John D. Zizioulas, Metropolitan of Pergamon, was previously Professor of Systematic Theology at the University of Glasgow and Visiting Professor at King's College, London. He is the author of Communion and Otherness (2006), and has been a major Orthodox contributor to modern ecumenical discussion.
Paul McPartlan is Carl J. Peter Professor of Systematic Theology and Ecumenism at the Catholic University of America.
Is it any wonder then that the Catholic Church—comprised not of 200 persons but 1.2 billion members in 200 countries—also governs itself by means of a handbook, which it calls the Code of Canon Law?
Because handbooks and manuals concern themselves with the day-to-day inner working of organizations, they often reveal more than do news releases about the actual purposes and genuine spirit of organizations: a fact that's particularly true in the case of the Catholic Church.
Indeed, if you want to know the Church for who She is, you need to be familiar with the Code of Canon Law. Unfortunately, it contains over 1,752 rules (or canons). Among them, you'll find fascinating canons that lay out the Church's official principles and procedures governing matters as various as abbots and annulments, scandals and Sacraments, monks and missions, bishops and books, priests and popes, synods and sacraments, homeschoolers, hostile witnesses, baptisms, burials, parishes, penance, confessions, Councils, impotence, imprimaturs, and, even marriages to the person who murdered your spouse!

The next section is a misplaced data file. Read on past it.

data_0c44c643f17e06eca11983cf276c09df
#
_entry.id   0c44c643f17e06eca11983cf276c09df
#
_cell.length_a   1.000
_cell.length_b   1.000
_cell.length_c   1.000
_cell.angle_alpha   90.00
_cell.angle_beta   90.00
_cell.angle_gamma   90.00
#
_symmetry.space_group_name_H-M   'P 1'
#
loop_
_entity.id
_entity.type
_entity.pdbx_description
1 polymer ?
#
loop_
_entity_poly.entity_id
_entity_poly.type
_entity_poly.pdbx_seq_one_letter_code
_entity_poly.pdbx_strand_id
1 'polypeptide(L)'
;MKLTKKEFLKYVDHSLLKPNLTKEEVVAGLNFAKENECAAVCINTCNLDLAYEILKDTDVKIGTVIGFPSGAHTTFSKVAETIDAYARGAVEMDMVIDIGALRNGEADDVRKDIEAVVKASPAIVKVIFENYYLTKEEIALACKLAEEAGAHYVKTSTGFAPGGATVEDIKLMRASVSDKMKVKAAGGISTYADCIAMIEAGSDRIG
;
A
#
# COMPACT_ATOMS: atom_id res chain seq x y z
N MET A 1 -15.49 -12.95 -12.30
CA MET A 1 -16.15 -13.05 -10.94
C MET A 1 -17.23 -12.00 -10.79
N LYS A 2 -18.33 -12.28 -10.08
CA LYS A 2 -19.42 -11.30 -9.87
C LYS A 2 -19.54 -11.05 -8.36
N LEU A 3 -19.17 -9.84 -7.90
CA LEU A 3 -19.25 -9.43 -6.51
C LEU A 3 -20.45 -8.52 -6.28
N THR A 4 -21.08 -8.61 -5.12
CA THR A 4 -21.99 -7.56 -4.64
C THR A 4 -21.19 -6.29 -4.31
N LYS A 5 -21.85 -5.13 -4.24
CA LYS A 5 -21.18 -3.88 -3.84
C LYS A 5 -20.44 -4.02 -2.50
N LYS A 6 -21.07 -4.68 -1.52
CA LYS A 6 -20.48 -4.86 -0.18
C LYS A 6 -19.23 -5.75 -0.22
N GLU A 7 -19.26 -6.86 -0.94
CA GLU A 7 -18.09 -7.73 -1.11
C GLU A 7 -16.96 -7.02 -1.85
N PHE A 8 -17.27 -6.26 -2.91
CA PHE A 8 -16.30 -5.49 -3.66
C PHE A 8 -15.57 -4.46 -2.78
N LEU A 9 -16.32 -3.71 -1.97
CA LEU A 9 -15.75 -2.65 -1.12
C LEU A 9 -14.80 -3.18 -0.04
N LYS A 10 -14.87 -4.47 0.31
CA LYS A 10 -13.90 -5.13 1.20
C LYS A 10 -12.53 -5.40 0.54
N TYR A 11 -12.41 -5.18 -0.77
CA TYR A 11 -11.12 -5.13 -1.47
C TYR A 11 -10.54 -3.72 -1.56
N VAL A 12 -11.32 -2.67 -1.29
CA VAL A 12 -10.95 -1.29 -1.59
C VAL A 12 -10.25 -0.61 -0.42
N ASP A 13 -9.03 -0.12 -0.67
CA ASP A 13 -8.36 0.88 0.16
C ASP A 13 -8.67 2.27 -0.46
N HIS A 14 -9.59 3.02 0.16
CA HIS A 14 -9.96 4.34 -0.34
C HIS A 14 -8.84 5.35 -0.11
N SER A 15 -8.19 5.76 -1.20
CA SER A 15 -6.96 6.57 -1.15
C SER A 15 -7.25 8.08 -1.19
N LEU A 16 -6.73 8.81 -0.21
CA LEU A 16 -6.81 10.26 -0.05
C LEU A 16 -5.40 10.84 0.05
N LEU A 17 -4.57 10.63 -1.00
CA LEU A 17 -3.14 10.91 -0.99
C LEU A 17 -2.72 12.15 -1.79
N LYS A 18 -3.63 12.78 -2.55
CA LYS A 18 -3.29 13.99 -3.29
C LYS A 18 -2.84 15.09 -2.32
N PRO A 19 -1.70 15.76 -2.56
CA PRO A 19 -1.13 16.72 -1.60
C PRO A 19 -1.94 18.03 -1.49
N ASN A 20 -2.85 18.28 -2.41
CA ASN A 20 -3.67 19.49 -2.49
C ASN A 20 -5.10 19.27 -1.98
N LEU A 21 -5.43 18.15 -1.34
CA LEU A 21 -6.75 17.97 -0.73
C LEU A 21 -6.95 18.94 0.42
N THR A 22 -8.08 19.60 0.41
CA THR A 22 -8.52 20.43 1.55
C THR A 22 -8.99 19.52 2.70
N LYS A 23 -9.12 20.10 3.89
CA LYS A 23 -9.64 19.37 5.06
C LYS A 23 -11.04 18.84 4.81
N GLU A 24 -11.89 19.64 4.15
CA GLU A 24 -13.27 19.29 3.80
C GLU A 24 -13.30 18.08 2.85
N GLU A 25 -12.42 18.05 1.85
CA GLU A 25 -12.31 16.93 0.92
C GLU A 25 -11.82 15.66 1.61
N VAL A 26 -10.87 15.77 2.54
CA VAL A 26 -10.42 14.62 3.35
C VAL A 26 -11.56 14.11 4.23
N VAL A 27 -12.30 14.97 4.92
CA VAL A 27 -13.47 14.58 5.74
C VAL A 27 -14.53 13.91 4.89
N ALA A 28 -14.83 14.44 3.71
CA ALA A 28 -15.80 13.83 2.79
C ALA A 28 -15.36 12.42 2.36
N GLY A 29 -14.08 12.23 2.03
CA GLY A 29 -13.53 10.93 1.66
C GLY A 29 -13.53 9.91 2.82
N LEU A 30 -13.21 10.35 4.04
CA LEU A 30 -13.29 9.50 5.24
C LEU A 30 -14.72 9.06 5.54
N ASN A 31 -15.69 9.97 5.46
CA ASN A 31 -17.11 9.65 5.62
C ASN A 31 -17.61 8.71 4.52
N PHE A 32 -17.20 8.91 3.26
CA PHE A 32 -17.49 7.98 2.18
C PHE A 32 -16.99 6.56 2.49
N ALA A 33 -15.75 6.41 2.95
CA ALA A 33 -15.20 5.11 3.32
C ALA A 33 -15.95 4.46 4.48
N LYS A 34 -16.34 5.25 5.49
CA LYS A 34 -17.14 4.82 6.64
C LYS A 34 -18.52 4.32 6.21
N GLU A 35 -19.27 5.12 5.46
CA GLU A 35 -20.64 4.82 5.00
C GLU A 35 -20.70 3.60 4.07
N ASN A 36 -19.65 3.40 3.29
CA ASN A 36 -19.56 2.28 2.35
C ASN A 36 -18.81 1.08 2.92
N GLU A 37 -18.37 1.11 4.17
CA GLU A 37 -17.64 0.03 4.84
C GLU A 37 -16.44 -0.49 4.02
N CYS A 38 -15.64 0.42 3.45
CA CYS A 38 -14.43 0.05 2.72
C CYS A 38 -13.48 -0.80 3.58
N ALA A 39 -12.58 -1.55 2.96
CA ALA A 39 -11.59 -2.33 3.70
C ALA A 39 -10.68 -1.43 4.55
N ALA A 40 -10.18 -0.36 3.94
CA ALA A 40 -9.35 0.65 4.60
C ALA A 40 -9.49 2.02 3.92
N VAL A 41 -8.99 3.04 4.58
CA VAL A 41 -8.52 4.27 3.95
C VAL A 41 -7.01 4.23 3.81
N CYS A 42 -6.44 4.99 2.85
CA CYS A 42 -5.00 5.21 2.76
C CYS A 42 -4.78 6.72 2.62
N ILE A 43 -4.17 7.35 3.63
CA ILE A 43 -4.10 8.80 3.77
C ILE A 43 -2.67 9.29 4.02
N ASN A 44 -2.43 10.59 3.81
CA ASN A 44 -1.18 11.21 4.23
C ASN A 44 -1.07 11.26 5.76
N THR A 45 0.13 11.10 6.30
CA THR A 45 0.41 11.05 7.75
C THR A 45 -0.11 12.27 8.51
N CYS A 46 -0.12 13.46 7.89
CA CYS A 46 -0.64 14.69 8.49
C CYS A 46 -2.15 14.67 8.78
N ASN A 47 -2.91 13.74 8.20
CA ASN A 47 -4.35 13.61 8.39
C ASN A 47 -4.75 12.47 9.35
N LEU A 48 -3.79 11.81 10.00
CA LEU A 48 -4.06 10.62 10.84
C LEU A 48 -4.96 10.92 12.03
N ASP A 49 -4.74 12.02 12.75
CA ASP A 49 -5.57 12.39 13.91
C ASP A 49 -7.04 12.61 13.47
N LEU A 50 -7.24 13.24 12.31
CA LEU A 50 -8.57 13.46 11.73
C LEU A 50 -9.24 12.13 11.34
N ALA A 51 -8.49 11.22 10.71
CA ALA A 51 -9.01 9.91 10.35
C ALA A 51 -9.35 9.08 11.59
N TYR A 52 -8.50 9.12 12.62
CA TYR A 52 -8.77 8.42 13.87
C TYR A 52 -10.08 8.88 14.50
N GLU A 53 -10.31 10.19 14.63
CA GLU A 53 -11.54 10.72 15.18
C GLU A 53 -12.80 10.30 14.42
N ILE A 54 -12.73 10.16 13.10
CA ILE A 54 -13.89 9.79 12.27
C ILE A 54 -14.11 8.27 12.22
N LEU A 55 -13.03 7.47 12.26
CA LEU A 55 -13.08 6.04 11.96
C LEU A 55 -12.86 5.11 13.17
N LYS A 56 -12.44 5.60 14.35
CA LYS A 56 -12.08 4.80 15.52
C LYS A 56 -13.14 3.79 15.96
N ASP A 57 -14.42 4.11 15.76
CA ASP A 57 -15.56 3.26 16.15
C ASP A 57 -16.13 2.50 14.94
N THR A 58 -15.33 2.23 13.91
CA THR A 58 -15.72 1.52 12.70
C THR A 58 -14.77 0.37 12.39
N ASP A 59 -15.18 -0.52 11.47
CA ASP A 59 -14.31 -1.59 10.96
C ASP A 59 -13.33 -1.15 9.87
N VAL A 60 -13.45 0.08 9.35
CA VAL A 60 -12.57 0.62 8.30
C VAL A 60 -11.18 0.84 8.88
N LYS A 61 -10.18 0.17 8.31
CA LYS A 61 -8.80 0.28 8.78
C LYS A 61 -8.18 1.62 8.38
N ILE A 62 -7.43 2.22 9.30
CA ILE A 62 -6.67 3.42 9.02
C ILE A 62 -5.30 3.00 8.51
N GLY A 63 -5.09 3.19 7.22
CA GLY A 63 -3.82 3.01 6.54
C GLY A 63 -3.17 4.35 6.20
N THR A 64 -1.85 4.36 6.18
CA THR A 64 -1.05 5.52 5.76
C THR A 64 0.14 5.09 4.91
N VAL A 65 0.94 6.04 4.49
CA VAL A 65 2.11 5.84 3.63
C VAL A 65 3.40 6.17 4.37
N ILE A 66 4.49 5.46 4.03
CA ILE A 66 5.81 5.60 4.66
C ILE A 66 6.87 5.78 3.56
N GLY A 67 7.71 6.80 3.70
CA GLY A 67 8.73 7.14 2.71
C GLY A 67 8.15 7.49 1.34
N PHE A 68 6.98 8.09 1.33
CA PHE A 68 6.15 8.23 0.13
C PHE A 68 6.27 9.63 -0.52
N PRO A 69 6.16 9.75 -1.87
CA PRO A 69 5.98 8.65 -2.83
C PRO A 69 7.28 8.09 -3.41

Thankfully, Vatican expert and veteran author Fr. Laurence Spiteri has in the pages of Canon Law Explained relieved you of the need to read all 1,752 of them (fascinating or not). Here he acquaints you with the fundamental canons by which the Church seeks to bring about, as it declares in the very last canon, the purpose all of them serve: "The salvation of souls, which must always be the supreme law in the Church."
Fr. Spiteri's brief, but lucid explanations of the origins and meaning of the canons make sense of much that puzzles non-Catholics about our Church and that sometimes frustrates even us Catholics. As he relates the Church's laws and procedures directly to Christ's command "to go forth and teach all nations"—and to the role those laws and procedures play in your salvation and mine—Fr. Spiteri transforms what seem to be dry-as-dust rules into the sweet waters of salvation.
If you want to know the Church for who She is—and to love Her more—Canon Law Explained is the book for you.